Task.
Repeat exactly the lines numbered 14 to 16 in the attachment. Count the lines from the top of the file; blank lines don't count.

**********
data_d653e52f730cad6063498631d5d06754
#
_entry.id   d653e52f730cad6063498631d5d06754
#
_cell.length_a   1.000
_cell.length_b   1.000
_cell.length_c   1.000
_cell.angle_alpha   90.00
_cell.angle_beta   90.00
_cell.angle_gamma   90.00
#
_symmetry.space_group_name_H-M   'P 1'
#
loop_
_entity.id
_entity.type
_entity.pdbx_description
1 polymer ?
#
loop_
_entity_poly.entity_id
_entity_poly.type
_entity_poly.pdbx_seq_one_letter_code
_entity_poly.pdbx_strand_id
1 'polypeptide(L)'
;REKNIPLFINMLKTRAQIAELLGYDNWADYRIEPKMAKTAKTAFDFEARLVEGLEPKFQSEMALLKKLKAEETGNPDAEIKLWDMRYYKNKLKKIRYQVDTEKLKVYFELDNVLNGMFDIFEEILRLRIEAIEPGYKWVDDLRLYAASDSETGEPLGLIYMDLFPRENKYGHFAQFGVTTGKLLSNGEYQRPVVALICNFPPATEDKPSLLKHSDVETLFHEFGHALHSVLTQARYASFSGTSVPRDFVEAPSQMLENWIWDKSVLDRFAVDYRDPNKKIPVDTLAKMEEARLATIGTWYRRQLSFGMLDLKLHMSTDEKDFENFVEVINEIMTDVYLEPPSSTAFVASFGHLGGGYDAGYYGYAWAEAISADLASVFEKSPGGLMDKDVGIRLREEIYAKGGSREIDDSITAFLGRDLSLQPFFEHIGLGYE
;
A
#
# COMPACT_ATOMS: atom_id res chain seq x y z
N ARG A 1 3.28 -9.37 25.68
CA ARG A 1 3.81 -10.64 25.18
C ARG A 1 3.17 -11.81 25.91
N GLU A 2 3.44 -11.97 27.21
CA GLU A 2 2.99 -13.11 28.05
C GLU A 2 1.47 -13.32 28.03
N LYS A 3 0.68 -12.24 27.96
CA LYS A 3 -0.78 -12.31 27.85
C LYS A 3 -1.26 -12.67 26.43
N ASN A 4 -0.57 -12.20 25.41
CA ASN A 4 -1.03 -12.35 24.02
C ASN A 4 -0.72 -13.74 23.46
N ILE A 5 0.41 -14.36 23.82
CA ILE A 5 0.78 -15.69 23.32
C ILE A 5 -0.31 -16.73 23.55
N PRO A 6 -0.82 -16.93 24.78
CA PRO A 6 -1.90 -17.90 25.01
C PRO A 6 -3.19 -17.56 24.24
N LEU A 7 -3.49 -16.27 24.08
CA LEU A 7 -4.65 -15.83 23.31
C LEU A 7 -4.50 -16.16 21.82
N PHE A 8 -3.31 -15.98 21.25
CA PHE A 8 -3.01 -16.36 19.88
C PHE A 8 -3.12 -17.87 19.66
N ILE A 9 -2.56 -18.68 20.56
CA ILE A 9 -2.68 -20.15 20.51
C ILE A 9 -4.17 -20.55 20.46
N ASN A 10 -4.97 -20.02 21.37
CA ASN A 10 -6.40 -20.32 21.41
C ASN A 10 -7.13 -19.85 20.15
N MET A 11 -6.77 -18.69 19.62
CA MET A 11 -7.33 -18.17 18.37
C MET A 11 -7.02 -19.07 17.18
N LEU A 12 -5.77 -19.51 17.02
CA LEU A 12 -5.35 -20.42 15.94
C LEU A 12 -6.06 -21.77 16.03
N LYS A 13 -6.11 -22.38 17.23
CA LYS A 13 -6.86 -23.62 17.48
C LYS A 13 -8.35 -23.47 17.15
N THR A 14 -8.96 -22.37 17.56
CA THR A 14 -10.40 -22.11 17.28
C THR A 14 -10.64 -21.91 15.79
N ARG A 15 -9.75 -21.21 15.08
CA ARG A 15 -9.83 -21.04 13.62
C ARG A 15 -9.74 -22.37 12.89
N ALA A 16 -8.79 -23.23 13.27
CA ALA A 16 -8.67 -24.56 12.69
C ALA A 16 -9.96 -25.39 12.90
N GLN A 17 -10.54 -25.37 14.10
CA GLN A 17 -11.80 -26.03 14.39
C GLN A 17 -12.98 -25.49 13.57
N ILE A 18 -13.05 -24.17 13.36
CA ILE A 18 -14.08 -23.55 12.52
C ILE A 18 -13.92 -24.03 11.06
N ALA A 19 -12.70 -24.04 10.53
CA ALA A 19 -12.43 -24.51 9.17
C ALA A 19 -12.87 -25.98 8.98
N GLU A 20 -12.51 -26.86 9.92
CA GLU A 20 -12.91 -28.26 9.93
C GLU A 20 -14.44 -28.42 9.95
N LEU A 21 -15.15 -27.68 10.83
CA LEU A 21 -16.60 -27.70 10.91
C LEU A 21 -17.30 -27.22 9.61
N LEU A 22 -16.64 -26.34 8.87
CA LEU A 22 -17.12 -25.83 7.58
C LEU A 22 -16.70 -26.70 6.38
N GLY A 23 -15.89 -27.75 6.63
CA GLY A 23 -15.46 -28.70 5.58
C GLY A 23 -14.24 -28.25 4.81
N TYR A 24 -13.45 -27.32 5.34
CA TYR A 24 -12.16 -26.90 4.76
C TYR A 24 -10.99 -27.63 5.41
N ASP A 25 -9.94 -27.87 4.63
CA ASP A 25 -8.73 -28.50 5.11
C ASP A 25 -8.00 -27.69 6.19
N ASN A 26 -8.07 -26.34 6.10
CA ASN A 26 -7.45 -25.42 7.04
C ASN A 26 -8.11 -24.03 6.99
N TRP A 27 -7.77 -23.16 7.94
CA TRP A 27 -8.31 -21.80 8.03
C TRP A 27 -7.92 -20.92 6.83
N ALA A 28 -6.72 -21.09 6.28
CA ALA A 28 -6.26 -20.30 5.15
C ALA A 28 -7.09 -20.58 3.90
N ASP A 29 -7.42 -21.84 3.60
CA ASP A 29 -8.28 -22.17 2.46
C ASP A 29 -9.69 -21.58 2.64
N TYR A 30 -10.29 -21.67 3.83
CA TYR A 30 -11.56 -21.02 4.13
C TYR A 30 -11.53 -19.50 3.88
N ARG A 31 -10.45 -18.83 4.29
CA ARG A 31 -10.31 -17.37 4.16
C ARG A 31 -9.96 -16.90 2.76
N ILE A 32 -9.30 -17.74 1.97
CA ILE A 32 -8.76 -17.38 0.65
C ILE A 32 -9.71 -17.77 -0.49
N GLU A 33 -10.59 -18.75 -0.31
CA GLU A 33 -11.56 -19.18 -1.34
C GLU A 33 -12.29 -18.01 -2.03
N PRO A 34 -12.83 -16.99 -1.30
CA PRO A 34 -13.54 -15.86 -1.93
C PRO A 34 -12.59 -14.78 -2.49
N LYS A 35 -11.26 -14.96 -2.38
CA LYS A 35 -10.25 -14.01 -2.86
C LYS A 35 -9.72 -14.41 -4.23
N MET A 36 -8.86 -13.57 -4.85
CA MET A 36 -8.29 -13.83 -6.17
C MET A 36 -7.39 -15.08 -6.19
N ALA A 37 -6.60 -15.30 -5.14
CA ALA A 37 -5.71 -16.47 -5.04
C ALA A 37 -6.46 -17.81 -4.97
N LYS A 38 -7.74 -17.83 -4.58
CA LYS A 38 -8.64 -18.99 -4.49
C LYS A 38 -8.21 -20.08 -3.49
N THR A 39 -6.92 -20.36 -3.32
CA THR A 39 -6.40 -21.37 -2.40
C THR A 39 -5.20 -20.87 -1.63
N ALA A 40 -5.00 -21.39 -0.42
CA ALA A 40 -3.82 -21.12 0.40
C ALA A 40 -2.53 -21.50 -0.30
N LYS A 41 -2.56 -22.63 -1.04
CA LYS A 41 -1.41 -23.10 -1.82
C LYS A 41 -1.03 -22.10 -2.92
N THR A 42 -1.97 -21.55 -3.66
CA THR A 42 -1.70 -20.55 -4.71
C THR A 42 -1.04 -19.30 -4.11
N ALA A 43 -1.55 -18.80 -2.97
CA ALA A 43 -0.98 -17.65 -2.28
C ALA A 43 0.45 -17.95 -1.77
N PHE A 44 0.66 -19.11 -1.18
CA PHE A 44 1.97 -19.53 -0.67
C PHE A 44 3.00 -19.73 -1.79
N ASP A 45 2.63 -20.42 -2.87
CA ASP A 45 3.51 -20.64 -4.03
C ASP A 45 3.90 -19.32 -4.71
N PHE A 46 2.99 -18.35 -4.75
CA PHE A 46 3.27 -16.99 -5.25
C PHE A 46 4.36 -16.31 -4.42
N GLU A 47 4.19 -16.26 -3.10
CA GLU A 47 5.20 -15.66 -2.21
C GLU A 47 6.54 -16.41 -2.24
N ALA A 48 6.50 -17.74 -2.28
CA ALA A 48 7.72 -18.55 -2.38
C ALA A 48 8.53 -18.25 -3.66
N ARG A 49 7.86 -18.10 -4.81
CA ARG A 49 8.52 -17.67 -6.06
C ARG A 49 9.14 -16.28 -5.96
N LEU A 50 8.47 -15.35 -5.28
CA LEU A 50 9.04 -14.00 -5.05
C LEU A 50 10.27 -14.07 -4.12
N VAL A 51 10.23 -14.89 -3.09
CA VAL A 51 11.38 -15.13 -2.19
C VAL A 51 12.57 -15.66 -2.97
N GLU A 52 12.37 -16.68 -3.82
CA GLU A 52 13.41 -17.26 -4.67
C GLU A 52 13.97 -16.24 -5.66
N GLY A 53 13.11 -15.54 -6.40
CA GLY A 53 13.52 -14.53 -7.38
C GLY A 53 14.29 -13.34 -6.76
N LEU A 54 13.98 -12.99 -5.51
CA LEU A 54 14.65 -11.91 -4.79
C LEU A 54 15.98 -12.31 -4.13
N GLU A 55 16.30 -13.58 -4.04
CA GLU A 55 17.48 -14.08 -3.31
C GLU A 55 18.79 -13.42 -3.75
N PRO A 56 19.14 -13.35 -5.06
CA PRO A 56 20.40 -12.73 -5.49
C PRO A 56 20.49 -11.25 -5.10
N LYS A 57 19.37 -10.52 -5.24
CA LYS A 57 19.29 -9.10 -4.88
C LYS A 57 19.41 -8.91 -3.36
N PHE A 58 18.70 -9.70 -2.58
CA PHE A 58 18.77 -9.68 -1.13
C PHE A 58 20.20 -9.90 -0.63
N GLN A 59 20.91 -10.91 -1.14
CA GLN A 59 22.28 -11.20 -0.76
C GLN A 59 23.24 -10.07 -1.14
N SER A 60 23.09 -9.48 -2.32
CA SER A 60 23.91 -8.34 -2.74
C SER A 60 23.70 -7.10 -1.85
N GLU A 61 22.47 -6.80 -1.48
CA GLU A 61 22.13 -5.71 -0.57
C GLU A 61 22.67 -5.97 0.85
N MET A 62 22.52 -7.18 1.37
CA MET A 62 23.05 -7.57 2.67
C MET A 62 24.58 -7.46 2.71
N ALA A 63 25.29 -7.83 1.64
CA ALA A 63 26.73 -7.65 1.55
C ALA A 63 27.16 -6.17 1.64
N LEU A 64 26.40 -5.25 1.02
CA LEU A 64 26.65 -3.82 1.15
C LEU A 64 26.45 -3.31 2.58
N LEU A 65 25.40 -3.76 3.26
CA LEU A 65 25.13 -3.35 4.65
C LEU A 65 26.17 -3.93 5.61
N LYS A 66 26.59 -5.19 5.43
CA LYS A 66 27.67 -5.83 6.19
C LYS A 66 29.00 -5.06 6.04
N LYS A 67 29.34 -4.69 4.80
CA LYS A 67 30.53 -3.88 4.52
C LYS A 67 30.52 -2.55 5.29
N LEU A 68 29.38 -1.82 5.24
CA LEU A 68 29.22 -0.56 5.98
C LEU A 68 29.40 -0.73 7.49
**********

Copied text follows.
loop_
_entity.id
_entity.type